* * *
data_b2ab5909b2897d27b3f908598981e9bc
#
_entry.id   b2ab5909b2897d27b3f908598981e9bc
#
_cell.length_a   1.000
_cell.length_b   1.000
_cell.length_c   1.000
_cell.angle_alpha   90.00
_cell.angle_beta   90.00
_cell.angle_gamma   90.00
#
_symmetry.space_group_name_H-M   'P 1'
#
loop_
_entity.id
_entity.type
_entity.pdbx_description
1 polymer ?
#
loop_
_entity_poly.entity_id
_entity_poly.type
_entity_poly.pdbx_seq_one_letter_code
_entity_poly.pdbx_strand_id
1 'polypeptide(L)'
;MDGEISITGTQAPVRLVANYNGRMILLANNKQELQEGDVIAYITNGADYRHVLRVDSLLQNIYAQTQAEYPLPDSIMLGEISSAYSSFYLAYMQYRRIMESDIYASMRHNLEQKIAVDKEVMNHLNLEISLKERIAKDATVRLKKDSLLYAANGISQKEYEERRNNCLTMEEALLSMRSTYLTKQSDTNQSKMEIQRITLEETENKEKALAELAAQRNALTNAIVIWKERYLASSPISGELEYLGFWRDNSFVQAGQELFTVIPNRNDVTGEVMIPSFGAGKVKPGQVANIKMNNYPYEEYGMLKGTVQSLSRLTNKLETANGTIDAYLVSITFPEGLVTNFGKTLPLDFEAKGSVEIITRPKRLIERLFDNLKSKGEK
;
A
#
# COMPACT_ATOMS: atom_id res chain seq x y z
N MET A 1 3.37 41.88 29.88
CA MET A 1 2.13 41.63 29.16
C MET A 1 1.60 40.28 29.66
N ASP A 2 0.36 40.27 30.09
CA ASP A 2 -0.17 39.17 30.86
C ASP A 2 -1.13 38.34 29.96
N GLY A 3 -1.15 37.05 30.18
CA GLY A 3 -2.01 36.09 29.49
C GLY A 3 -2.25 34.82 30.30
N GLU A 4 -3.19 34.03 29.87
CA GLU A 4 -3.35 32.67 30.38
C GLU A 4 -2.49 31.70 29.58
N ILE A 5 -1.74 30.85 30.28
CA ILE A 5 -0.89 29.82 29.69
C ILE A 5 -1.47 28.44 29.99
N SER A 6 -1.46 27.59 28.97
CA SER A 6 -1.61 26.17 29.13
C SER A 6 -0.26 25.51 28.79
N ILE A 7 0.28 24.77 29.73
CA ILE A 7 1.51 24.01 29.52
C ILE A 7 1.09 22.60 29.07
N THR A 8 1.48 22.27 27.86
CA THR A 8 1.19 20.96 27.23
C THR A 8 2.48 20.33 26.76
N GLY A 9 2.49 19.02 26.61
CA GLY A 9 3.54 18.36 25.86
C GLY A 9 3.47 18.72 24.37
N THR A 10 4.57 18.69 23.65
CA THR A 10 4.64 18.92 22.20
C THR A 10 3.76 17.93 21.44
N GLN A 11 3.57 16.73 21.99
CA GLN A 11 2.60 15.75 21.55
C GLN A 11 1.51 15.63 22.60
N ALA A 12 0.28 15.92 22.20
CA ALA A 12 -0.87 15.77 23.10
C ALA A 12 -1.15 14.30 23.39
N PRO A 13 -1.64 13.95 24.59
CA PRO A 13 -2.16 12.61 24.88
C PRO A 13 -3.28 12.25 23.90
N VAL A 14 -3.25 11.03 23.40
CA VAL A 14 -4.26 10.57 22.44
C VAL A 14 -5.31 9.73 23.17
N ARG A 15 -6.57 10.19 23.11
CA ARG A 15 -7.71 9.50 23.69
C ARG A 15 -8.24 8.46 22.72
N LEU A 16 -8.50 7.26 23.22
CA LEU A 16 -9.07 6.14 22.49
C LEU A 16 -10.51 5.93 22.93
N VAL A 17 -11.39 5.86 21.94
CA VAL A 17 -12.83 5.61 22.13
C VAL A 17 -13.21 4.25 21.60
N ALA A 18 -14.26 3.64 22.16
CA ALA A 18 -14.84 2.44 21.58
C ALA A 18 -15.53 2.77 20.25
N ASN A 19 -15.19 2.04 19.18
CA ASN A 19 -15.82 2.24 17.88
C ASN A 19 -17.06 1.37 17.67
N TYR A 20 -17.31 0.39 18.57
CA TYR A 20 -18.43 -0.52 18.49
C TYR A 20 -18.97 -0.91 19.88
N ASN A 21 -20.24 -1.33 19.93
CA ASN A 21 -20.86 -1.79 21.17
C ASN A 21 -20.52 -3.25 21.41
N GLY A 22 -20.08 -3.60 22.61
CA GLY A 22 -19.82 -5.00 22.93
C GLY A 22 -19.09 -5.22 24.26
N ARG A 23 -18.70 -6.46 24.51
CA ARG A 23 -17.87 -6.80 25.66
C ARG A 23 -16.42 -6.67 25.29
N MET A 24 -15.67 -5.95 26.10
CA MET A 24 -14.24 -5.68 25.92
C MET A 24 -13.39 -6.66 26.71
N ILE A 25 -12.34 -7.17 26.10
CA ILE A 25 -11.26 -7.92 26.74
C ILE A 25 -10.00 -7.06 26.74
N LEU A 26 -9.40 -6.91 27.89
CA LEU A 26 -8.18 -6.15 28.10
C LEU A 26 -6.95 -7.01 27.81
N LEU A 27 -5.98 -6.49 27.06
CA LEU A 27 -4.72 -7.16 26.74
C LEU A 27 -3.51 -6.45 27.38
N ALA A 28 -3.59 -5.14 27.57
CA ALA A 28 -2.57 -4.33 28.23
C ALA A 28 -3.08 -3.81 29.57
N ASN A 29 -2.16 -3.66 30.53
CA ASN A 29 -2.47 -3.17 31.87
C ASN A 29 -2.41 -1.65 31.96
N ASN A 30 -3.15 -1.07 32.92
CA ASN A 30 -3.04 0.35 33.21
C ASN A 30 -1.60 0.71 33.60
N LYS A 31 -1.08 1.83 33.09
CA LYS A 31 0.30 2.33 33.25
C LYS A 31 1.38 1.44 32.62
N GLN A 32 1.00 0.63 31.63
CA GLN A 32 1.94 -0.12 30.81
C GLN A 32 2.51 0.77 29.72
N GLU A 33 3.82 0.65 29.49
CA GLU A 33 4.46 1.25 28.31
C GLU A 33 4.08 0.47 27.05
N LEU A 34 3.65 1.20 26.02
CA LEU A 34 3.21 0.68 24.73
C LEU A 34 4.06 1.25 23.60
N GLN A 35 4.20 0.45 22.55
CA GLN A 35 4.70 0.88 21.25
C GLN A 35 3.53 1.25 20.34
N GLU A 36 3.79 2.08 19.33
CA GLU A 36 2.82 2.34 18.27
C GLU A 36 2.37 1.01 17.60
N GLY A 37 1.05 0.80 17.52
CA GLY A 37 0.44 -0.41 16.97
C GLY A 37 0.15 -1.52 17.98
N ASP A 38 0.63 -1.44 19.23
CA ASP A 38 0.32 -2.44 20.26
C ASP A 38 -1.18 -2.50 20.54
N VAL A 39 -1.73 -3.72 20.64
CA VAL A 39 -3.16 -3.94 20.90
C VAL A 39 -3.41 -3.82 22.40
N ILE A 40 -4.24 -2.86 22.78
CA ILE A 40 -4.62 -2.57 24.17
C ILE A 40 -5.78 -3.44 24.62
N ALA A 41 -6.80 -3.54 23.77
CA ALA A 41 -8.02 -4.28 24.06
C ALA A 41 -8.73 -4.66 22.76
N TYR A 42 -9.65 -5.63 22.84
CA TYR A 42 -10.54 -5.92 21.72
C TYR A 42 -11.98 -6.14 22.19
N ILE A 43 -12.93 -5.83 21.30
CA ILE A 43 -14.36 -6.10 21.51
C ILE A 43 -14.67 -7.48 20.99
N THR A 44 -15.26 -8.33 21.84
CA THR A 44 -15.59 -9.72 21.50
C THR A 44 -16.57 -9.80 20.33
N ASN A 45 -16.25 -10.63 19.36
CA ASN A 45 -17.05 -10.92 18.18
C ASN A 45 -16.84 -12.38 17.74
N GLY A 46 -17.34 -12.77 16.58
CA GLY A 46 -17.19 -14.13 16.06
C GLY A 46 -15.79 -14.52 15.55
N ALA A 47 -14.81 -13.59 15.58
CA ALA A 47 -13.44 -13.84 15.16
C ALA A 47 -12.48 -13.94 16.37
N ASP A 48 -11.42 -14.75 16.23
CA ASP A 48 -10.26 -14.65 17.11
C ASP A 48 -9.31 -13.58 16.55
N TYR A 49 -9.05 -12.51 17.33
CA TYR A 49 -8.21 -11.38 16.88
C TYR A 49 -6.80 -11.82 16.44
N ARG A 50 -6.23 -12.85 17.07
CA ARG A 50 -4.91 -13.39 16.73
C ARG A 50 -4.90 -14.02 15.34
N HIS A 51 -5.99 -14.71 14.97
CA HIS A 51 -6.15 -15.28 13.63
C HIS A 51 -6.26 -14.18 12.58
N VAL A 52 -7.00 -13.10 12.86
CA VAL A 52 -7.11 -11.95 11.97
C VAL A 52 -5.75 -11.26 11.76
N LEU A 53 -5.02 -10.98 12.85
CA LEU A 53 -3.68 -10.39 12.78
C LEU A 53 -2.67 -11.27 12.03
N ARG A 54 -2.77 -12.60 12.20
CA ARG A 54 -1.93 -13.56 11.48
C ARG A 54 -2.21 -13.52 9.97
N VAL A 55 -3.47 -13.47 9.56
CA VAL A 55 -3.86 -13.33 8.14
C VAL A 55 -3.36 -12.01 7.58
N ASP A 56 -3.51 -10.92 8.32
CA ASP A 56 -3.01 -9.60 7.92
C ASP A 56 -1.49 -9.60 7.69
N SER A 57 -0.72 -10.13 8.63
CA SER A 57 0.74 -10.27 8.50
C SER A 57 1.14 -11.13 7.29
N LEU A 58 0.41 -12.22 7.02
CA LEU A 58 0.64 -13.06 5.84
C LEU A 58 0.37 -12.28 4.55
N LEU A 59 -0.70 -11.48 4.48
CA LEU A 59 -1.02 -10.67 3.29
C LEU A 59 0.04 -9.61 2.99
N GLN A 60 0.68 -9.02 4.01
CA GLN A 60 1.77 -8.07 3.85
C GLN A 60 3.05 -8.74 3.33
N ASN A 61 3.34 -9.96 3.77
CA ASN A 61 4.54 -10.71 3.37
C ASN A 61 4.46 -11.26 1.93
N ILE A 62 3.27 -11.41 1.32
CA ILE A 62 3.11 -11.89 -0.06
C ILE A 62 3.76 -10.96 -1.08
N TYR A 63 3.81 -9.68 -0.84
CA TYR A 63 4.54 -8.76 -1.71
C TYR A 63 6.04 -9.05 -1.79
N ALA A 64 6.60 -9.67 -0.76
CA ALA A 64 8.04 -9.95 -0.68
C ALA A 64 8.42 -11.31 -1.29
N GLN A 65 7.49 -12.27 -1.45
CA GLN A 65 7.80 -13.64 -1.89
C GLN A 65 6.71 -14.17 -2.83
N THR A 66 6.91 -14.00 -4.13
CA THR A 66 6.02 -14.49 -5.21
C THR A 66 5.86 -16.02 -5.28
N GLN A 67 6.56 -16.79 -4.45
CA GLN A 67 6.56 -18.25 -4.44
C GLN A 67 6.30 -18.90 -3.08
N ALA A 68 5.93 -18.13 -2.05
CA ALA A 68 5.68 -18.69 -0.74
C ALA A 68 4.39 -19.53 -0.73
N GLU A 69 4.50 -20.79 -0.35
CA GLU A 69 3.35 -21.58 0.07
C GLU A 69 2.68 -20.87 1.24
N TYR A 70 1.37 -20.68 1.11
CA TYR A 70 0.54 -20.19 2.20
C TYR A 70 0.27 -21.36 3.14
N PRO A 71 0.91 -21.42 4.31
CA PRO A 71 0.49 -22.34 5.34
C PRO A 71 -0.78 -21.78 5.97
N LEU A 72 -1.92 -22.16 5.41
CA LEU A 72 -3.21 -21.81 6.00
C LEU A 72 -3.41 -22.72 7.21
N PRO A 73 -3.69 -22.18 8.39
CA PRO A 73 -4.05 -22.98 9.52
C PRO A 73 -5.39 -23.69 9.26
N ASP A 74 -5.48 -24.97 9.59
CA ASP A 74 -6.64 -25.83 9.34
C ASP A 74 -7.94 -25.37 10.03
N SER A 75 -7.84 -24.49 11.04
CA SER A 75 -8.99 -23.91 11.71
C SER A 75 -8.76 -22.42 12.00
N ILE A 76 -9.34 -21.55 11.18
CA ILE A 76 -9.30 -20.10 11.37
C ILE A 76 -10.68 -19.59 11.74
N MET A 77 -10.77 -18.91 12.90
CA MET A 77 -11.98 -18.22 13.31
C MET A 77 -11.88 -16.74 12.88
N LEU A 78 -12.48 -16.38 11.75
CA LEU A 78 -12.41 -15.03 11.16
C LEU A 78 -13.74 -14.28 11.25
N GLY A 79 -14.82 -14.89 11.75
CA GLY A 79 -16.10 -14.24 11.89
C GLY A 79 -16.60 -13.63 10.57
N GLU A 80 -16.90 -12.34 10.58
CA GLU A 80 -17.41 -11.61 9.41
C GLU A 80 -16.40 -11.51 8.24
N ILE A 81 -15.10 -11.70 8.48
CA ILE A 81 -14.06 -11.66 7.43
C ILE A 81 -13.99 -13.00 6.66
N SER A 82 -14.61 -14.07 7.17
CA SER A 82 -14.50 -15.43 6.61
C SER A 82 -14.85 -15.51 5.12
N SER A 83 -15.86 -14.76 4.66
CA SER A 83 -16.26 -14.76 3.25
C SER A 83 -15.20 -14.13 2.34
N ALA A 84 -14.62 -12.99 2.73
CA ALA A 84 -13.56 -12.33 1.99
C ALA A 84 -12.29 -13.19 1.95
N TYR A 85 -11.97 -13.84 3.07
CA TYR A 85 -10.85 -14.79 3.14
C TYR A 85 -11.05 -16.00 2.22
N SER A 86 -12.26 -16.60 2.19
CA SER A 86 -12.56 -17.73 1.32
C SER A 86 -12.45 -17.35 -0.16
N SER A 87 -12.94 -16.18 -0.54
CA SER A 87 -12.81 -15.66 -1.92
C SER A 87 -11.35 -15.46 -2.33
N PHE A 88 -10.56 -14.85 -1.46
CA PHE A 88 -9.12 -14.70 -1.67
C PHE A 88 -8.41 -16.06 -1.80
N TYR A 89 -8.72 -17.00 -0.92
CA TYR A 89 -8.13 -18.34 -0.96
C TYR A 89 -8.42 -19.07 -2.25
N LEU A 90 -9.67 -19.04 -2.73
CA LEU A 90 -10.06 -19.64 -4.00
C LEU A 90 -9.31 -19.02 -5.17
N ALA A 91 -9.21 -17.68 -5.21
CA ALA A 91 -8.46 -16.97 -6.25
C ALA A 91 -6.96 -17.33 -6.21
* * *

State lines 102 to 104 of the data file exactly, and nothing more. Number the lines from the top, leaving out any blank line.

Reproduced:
C MET A 24 -13.39 -6.66 26.71
N ILE A 25 -12.34 -7.17 26.10
CA ILE A 25 -11.26 -7.92 26.74